Combine a cultural Andalusian city stay with a restful rural Retreat (as featured in the Times Travel section)
If your idea of the perfect holiday is a sunshine getaway that nourishes mind, body and soul all in one short super-break, head to the heart of beautiful Andalusia and combine a cultural city trip with a relaxing getaway. Our adults-only couples bolt-hole is a haven of calm and tranquillity, ideal for a restful few days of respite before you head off for the hustle and bustle of the Golden Triangle. Or opt instead for the city life first and then rejuvenate afterwards in the peaceful ambience here as you immerse yourselves in our stunning woodland estate with its hilltop setting and breath-taking panoramic views. In total contrast to your city stay, at DDG Retreat you will truly be at one with nature. And if you choose one of our two luxury Suites, as featured in this weekend’s Times newspaper Travel section, you can bask in a truly one-of-a-kind experience – our canvas suites come complete with marble floors, chandeliers, air conditioning, luxury furnishings and original artefacts, as well as plenty of private outdoor space and either a hot tub or plunge pool. As travel writer Liz Bird says, glamping has hit a new level!
THE BIG THREE
Seville (2.5 hours)
Ranked by Lonely Planet as the best city in the world to visit in 2018, Seville is the capital and beating heart of Andalusia. Described by the popular travel publication as a ‘dazzling historical hangout’, this fascinating Moorish-influenced city is full of cultural treasures and exciting architecture which has seen it chosen as the location for many international film shoots including Game of Thrones, Star Wars and Lawrence of Arabia. Not surprisingly, the city has been selected to host the European Film Festival in December. And that’s not the only major event happening in the city this year – to commemorate the 400th anniversary of the birth of the artist Bartolomé Esteban Murillo there is to be a ‘Year of Murillo’ celebration with guided tours, exhibitions, concerts, music and other activities including an international congress. Seville boasts a UNESCO World Heritage site which includesthe Mudéjar Alcázar of Seville, the oldest royal palace still in use in Europe; the adjoining majestic Seville Cathedral – the world’s largest Gothic building of its kind – along with its La Giralda bell tower (worth walking to the top for the amazing views) and the nearby General Archive of the Indies. There are 115 churches in the city with a range of building styles including the Renaissance and Baroque and there is also the world-famous Plaza de Toros bullring which can accommodate a crowd of 12,000. When you’re ready for a break from sight-seeing, stroll through Europe’s oldest old quarter and stop at one of the many tapas bars you’ll find along the cobblestone lanes of the quaint Barrio de Santa Cruz. Take a trip by horse and carriage to the majestic Plaza de España, home of the Iberio-American Exposition in 1929 – or if you are feeling more energetic, explore the new cycling path network which takes you along the banks of the River Guadalquivir. And in the evening maybe take in a show at one of the city’s flamenco hotspots. Just two days would give you a flavour of this fantastic city.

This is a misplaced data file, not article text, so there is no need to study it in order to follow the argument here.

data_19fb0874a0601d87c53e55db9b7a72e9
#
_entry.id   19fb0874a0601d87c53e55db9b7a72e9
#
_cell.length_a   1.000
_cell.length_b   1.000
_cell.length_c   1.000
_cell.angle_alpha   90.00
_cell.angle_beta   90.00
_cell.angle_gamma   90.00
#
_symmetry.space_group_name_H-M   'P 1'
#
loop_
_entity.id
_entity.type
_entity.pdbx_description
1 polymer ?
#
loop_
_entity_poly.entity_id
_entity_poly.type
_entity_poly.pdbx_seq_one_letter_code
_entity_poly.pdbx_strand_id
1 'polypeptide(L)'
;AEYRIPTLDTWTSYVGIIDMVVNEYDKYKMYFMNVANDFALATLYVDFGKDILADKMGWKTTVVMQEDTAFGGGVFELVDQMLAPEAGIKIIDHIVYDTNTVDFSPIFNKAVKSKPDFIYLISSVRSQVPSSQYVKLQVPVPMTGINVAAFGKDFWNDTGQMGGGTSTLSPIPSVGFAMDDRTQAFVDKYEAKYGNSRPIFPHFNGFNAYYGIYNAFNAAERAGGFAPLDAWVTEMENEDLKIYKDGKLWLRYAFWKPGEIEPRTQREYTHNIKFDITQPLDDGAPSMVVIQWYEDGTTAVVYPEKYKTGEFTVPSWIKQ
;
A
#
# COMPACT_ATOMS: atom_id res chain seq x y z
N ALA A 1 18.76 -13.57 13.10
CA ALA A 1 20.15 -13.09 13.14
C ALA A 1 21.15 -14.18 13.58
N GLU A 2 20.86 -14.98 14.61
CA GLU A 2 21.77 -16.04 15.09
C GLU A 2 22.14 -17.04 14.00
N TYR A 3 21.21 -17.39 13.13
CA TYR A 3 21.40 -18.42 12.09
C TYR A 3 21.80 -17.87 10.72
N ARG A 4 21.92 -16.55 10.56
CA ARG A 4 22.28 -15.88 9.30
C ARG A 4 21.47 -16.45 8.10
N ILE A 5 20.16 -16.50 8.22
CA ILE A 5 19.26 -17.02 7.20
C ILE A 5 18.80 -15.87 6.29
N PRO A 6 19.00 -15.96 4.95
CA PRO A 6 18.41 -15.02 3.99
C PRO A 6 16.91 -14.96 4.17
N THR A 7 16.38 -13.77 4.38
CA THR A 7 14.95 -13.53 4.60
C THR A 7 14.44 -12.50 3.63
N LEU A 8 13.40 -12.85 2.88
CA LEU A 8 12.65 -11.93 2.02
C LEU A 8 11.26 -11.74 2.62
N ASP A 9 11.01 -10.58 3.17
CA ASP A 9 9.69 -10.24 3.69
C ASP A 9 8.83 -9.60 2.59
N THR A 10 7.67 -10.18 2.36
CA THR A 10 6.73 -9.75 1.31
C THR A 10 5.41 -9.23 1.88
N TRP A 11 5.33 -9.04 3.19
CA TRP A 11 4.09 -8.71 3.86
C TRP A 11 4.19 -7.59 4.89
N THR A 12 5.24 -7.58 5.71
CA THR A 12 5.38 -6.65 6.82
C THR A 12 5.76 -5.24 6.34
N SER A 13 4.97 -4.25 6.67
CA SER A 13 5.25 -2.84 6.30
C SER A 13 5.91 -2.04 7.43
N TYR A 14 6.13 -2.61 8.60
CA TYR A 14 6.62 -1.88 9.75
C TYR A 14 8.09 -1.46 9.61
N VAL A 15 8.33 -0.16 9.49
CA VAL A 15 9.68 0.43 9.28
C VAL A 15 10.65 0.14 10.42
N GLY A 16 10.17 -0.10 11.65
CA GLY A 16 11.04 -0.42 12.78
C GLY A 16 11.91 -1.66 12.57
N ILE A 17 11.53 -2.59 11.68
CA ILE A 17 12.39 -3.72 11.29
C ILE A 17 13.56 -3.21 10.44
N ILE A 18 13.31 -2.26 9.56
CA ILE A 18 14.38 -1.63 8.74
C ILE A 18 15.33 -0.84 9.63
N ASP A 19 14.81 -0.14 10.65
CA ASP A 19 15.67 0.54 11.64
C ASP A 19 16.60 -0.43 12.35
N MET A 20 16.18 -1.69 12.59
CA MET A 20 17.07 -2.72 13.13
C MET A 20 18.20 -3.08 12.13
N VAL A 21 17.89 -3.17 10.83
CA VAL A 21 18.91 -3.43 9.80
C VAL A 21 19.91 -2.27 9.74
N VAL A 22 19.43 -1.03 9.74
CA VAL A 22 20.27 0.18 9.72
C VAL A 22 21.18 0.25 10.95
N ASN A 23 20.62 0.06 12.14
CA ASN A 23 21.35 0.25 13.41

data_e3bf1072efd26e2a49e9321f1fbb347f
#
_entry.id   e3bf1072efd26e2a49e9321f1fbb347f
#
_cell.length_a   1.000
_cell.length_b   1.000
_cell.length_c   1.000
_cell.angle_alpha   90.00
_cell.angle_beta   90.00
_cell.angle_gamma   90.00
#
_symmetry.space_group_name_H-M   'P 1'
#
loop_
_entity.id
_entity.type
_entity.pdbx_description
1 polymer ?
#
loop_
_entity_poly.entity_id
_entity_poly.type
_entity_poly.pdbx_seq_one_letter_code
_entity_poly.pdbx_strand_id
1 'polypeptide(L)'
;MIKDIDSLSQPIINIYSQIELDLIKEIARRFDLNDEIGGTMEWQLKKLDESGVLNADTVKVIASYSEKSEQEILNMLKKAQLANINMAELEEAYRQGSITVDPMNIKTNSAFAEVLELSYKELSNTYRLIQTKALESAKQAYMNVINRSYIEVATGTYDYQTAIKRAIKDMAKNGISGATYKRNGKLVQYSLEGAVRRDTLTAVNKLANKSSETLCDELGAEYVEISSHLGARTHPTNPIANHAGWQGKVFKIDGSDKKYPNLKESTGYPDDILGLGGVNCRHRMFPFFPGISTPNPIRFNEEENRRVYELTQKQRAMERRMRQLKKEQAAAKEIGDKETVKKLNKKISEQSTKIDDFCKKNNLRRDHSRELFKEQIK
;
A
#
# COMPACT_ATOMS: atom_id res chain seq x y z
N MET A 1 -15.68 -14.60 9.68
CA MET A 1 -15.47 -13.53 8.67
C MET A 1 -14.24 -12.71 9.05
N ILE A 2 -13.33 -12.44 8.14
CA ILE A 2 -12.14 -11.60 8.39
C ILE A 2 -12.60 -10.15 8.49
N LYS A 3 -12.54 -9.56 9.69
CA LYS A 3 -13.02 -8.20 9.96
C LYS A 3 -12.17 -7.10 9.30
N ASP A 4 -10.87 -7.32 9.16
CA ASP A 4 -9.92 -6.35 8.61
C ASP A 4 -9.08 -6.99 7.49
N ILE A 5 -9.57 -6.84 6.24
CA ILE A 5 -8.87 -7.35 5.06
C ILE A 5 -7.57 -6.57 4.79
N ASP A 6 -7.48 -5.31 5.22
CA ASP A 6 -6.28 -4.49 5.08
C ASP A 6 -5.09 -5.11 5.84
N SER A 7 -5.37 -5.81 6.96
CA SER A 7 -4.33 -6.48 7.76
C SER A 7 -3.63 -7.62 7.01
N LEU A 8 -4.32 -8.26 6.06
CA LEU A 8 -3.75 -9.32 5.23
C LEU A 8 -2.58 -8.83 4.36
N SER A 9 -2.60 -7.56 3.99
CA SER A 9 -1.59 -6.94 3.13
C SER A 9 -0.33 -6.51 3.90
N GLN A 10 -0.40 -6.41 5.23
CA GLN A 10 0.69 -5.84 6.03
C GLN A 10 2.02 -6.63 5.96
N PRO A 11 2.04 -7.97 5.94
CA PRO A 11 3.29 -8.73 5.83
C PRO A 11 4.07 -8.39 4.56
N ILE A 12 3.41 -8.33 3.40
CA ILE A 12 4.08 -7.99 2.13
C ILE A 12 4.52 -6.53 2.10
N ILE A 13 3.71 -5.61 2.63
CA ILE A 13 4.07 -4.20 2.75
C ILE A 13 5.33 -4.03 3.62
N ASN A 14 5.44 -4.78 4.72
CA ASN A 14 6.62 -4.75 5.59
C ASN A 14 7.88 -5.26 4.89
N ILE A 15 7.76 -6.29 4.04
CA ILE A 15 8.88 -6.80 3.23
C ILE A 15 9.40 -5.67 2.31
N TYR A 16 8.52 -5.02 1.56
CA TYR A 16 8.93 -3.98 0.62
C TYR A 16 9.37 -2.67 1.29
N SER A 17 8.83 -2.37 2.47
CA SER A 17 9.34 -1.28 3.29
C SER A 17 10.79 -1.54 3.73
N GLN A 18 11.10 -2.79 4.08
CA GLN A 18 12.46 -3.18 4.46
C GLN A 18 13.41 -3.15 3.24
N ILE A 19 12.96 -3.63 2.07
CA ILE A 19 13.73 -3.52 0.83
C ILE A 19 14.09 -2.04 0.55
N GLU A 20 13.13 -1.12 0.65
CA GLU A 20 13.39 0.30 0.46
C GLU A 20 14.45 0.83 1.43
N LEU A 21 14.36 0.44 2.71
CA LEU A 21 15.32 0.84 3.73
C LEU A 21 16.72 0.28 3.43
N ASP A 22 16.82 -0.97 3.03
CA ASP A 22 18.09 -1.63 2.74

Granada (3 hours)